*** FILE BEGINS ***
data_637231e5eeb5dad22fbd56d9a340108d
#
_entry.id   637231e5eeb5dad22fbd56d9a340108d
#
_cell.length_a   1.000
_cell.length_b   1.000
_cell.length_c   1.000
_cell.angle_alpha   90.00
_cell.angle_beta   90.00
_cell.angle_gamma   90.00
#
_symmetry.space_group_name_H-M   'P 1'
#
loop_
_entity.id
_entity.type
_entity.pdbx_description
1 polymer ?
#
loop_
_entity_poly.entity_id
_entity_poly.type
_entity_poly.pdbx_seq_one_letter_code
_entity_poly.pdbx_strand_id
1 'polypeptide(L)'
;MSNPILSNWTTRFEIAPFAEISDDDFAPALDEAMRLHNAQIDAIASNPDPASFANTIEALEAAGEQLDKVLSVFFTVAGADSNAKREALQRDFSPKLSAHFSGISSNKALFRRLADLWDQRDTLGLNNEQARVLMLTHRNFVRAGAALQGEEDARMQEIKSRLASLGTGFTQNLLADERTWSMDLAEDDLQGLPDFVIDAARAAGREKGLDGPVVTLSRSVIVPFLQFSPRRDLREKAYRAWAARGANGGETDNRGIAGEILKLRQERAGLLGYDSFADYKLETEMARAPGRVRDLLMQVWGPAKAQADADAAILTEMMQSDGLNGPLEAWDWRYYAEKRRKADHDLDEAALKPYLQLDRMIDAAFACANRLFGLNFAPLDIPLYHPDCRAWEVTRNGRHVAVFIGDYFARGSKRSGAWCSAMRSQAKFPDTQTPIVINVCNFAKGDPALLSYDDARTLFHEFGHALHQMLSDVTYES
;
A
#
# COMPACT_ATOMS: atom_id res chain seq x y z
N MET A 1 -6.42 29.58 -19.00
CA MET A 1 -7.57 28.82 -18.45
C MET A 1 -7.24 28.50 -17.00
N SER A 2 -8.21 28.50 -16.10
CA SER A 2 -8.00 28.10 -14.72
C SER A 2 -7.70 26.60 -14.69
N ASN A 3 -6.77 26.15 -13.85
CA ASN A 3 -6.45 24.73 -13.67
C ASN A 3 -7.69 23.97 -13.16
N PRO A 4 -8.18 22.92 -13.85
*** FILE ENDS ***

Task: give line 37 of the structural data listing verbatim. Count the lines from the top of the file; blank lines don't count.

N ASN A 3 -6.77 26.15 -13.85